A Retrospective, Descriptive, Comparative Study to Identify Patient Variables That Contribute to the Development of Deep Tissue Injury Among Patients in Intensive Care Units

Login toDownload PDF version
Index: 
Ostomy Wound Management 2017;63(2):42–47
Holly Kirkland-Kyhn, PhD, FNP-c, GNP-c, CWCN; Oleg Teleten, MS, RN, CWCN; and Machelle Wilson, PhD

Abstract

Deep tissue injury (DTI) may develop in critically ill patients despite implementation of preventive interventions. A retrospective, descriptive study was conducted in a 620-bed, level 1 trauma, academic medical center with 7 adult intensive care units ([ICUs] cardiac surgery, trauma surgery, burn surgery, med-surgery, neurosurgery, medical, and transfer) among patients treated from January 1, 2010 to January 1, 2015. All patients 18 years of age or older that developed a sacral DTI that evolved into a Stage 3, Stage 4, or unstageable hospital-acquired pressure ulcers (HAPU) in the ICU were included. Control group data were obtained from a sample of ICU patients who did not develop a DTI during 1 random day during that time period.

Data were extracted from electronic medical records to compare ICU patients that developed a DTI (n = 47; age 55 [range 28–93] years, 28 men) to those who did not develop a DTI (n = 72; age 58.9 [range 18–94] years, 46 men). Twenty-five (25) potential sociodemographic and clinical risk factors were identified from root cause analysis and measured for significance. Systolic and diastolic blood pressure, length of surgery, hematocrit levels, international ratio, dialysis treatments, history of shock or vasopressor use, and total Braden score were significantly (P <.05) different between the general and HAPU population. Braden scores were low for general ICU (15.0 ± 0.4) and HAPU patients (12.9 ± 0.3) (P = 0.03). Multivariate, univariate, and regression analysis showed patients with poor perfusion (low blood pressure) (OR 0.93; 95% CI 0.88-0.99), prolonged surgical procedures (time in surgery OR 1.20; 95% CI 1.07-1.33), or a history of dialysis (OR 4.0; 95% CI 0.060-0.99) and shock (OR 10.0; 95% CI 0.025-0.43) were at greatest risk for the development of DTI evolving into a Stage 3, Stage 4, or unstageable HAPU. For every mm Hg decrease in diastolic blood pressure, the odds of a DTI increased by approximately 7.5% (1/0.93 = 1.075). For every hour increase in surgery, the odds of developing a DTI increased by 20%. These data suggest when all modifiable (Braden Scale-identified) risk factors are addressed, as was the case in this population, patient-related risk factors may be more important for HAPU development in ICU patients than quality of nursing care variables. Future research should focus on the role of and methods to increase perfusion to prevent DTI development, especially during dialysis and surgical procedures.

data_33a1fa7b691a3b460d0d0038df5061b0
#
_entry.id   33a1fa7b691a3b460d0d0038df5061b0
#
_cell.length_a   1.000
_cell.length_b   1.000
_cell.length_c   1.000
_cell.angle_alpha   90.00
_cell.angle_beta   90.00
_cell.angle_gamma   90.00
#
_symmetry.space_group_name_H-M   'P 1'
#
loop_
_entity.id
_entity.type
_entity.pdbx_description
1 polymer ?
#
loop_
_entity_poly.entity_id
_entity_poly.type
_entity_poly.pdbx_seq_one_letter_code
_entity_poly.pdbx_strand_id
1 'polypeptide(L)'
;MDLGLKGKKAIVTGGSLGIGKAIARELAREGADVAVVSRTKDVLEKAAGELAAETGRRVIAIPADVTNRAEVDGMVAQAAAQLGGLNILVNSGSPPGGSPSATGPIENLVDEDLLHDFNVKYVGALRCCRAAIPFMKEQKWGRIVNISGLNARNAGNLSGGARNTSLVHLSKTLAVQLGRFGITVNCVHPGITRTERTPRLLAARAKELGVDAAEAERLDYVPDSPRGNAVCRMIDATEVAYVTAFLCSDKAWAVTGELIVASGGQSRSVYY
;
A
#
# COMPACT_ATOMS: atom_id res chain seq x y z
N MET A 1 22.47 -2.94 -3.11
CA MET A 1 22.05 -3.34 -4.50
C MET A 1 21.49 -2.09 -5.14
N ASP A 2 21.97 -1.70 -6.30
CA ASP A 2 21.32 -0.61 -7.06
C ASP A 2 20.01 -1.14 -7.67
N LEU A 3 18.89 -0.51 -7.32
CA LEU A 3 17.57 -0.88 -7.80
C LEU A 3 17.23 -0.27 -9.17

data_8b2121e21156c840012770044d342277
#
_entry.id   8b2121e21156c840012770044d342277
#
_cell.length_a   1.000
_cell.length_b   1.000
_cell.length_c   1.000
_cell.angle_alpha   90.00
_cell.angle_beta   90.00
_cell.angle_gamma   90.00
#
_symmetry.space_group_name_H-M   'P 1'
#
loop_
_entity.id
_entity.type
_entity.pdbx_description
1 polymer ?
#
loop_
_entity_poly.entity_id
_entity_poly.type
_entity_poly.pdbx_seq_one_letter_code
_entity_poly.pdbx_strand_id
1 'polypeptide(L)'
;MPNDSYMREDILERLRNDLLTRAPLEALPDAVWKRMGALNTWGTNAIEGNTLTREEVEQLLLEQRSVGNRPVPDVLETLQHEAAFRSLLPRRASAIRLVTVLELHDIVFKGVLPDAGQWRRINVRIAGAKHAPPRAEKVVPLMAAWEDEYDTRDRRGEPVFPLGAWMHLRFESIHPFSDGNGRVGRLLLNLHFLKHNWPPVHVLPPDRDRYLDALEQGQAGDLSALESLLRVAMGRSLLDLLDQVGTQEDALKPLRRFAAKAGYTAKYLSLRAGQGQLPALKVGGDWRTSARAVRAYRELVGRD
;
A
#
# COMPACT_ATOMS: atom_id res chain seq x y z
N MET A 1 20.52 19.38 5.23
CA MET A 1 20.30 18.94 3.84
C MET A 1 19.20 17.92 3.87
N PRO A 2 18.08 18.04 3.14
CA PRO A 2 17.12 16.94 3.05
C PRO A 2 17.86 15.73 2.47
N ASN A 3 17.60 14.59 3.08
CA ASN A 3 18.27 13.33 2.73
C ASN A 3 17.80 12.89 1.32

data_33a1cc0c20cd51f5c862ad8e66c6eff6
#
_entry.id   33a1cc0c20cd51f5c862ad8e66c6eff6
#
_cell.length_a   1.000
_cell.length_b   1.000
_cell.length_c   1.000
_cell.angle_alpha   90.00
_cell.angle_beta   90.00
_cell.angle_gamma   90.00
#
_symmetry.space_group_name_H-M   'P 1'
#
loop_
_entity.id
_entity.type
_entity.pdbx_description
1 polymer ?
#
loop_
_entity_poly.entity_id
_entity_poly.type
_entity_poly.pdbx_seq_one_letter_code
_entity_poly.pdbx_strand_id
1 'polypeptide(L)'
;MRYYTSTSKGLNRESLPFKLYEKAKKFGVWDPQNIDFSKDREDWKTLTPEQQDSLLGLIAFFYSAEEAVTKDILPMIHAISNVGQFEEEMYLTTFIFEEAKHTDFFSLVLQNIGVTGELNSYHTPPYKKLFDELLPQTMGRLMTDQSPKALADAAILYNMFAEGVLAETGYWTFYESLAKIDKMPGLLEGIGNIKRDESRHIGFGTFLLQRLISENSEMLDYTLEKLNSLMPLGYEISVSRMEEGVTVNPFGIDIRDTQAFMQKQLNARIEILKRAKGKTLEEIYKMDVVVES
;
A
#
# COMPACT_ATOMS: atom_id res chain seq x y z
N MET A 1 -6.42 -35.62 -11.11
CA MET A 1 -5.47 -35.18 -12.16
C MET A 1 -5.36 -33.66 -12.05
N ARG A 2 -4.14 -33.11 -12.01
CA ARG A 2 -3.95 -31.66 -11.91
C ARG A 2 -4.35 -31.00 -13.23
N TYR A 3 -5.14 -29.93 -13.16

Hospital-acquired pressure ulcers (HAPU) represent a major burden of illness and can develop across the continuum of care (acute care hospitals, long-term care, skilled nursing facilities, and at home) despite best practices for prevention. According to a review of the literature,1 deep tissue injuries (DTI) may be a precursor to the development of a HAPU in critically ill patients in intensive care units (ICU). The National Pressure Ulcer Advisory Panel2 (NPUAP) guidelines state DTI presents as a “purple or maroon localized area of discolored intact skin or blood-filled blisters, due to damage of underlying soft tissue from pressure and/or shear.” DTI may evolve into Stage 3, Stage 4, and unstageable pressure ulcers.3,4 The incidence of HAPU in ICUs in the United States has been reported to range from 10% to 41%.5,6

Both DTI and pressure ulcers are localized areas of tissue necrosis that develop most frequently over a bony prominence when soft tissue is compressed by an external surface over a period of time.2 The consequences of pressure-induced injury to skin range from nonblanchable erythema of the skin (Stage 1) to full-thickness deep ulcers involving muscle and bone (osteomyelitis) in Stage 4.2 Berlowitz and Brienza1 posited clinically superficial (Stage 1 and Stage 2) pressure ulcers may have a different etiology than DTI or perhaps all pressure ulcers arise from DTI. The NPUAP guidelines2 suggest applied pressure, shear, friction, and moisture contribute to the development of a pressure ulcer. However, other patient-related factors may provide a greater contribution to the development of DTI that evolve into Stage 3, Stage 4, or unstageable pressure ulcers, especially in patients who receive interventions designed to prevent the modifiable risk factors of pressure, shear, friction, and moisture. The 2009 white paper by the NPUAP2 suggested occurrences of HAPUs, despite all prevention interventions in critically ill patients, may not be preventable.2